I knew it was time to retire when I submitted my paperwork to retire in 2012 after serving 22 years in the U.S. Army. I was ready, like most Military Members are after dedicating so much of our lives to the military.
I retired with a smile on my face. I enjoyed my career and really made the most of the experience. Traveled the world, made some lifelong friends and grew so much as a woman, a leader and a Soldier.
So imagine my surprise when I transitioned and found myself in the middle of an emotional battlefield. Stalled in my transition process. I later found that all Veterans must travel through this place – most travel with ease while others stumble a little. Then there are others who travel through it so fast with blinders on they don’t remember and are not affected by it.
So, I found myself in the middle of the battlefield, lingering a little too long. While there, I discovered there are a few emotions that are common to Transitioning Service Members. Here are the top 5 I experienced:
- Sadness – ‘Why?’ you might ask. I was leaving behind a life that I had grown to love and felt very comfortable in. Yes, I was ready to retire and ready to move on to the next phase of life. I had no idea I would have to mourn the loss of my previous life, but that’s exactly what happened. The military is so much more than a career – it’s a lifestyle, a culture, a mindset. So when I transitioned, I experienced sadness as if mourning the loss of a ‘good friend.’
- Fear – False Emotions Appearing Real. When I peeled back the layers and looked as the source of this emotion – there was no substance to this emotion. If I successfully served for 22 years in the military, I knew I had what I needed to survive transition. I just had to fight through this emotion and tap into those character traits that allowed me to be successful in uniform.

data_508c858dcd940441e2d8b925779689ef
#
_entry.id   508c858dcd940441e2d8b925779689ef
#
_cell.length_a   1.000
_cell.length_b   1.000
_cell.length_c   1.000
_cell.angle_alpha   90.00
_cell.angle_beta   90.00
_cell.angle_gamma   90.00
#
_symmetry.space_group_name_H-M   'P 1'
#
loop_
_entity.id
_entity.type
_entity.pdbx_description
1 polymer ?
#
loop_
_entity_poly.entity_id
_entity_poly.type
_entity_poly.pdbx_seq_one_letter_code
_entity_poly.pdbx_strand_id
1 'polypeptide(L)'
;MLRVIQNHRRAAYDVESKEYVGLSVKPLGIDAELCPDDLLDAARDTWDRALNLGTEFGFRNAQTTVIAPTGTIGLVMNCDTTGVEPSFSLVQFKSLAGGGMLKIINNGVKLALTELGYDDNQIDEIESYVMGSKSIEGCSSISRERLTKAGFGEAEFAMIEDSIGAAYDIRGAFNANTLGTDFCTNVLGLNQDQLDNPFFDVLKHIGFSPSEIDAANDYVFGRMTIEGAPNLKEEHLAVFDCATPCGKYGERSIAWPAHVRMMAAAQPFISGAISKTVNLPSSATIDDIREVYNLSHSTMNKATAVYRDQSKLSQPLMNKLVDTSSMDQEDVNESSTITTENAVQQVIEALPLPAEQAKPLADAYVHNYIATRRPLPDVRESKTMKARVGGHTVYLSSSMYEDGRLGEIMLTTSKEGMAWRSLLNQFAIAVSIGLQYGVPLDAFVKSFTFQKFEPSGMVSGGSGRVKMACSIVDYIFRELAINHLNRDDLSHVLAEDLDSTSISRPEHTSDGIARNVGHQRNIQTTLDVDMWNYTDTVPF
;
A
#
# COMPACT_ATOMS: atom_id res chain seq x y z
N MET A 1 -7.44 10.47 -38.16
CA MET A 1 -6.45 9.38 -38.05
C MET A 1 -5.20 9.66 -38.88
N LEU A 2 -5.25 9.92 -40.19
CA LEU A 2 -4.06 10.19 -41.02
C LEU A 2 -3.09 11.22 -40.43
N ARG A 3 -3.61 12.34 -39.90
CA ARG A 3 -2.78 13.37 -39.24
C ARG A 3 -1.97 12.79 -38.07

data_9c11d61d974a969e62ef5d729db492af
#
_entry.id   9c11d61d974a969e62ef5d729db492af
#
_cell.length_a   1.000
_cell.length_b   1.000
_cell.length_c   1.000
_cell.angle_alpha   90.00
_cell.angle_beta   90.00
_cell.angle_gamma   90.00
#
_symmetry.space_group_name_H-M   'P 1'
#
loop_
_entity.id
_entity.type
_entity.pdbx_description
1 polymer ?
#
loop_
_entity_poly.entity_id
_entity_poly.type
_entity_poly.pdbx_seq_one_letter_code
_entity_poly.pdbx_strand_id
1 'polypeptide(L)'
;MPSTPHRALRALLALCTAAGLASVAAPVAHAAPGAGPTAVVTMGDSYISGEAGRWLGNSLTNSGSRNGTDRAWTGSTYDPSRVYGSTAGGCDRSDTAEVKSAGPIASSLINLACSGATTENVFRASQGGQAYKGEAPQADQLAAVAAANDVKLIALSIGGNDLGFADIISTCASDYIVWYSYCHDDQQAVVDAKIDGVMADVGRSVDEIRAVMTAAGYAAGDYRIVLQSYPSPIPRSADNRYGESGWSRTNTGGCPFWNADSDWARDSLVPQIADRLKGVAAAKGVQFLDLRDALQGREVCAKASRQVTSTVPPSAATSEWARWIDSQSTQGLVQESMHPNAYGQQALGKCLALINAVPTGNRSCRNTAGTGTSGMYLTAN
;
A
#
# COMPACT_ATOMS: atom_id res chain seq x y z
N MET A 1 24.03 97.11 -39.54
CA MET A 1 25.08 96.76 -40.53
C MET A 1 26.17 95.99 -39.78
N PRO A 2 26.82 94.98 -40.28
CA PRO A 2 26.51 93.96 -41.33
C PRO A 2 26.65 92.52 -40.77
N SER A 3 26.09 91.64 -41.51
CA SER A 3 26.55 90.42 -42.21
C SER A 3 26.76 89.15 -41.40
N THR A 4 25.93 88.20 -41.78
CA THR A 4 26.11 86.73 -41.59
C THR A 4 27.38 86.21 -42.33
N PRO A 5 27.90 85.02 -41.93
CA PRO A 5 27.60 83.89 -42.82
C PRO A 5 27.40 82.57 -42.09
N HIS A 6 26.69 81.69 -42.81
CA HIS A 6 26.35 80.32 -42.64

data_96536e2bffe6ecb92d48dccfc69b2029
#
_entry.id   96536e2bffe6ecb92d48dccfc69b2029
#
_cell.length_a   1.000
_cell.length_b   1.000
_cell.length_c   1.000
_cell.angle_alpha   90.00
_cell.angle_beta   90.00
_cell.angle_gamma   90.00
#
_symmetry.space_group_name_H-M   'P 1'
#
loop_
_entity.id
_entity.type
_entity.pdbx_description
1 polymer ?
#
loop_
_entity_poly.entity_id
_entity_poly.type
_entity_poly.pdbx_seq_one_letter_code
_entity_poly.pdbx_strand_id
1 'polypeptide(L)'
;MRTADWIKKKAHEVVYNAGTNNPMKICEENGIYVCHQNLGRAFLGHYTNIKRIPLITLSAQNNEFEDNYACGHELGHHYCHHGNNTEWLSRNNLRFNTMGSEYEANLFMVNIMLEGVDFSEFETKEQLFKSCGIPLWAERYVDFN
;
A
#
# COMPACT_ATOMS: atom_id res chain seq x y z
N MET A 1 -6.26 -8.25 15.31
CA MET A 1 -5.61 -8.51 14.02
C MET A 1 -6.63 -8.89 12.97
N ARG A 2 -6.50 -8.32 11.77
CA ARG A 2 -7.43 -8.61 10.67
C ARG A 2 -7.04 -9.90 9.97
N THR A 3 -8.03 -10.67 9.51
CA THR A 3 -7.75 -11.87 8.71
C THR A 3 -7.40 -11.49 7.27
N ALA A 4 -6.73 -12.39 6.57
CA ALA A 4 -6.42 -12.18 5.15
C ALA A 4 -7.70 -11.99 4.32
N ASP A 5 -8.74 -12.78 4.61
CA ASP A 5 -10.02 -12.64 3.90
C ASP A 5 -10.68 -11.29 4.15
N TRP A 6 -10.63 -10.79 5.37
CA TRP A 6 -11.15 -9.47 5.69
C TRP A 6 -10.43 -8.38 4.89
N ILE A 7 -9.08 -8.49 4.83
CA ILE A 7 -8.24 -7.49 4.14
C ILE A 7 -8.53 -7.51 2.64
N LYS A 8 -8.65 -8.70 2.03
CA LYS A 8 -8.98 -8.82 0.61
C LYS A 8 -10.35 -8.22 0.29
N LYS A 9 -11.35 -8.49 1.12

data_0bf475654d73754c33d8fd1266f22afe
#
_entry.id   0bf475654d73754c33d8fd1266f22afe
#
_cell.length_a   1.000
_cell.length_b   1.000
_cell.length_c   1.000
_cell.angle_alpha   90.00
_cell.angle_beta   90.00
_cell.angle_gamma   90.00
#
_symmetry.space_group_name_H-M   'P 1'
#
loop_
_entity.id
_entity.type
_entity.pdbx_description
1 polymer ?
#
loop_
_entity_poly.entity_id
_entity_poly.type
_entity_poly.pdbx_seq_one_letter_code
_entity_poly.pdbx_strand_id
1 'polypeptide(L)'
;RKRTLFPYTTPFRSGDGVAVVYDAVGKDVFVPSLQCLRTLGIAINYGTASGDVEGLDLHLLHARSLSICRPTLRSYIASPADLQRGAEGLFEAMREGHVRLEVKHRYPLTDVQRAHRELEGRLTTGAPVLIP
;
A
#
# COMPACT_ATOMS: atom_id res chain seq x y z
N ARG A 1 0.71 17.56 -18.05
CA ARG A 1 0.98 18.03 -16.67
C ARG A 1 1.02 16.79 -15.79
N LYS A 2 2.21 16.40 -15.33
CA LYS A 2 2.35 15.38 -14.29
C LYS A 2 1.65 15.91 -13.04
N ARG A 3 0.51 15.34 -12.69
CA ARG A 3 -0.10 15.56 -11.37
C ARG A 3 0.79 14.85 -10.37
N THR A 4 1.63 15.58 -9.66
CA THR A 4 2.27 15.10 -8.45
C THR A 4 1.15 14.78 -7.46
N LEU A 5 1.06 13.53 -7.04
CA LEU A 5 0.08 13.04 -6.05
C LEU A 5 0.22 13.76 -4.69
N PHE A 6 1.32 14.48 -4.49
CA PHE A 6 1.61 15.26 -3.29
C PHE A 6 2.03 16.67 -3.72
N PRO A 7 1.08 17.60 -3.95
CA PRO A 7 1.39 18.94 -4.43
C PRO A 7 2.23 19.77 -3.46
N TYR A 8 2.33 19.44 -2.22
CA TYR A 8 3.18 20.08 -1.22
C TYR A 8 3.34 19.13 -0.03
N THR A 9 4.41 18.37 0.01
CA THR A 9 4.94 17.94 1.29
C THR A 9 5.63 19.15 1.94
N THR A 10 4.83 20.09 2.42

- Anger – Anger can be a volatile emotion. I read an article that stated that anger is often the result of other hidden emotions – such as shame or guilt. I know my anger stemmed from frustration at myself for struggling with my emotions during transition. I felt like I should have been able to better process and manage my emotions without issues. Once I realized the source of my anger, I turned that angry energy around into something positive and saw some real progress.
- Loss of Identity – This is a very common emotion experienced by Veterans, with many complaining of difficulty connecting with others once they transition out of the military. I struggled with this one because so much of my identity was connected to my military experience. I had to figure out what I was passionate about, what made me happy, what made me upset, and what did I want to do in this next chapter of my life. Moving past this emotion required an intense self-assessment.
- Withdrawal – I found this emotion comfortable because it allowed me to avoid the real issues that had me stalled in the transition process. Besides, I loved myself, why not spend time by myself. Withdrawal, while it may feel good for the moment, is a stalling tactic. I had to be honest with myself and address the emotional issues I was avoiding.
There are many more emotions that you may experience during transition, these are some of the more common ones that may cause you to stall in your transition process. So, if you find yourself in the middle of an emotional battlefield during your transition – Shot, Move, and Communicate!
Do what you need to do to keep moving forward in the transition process. Conduct a self- assessment; be honest with yourself and those who love and care about you; and push through the emotional battlefield towards progress. There is a wonderful life that awaits you on the other side #BattleBuddy.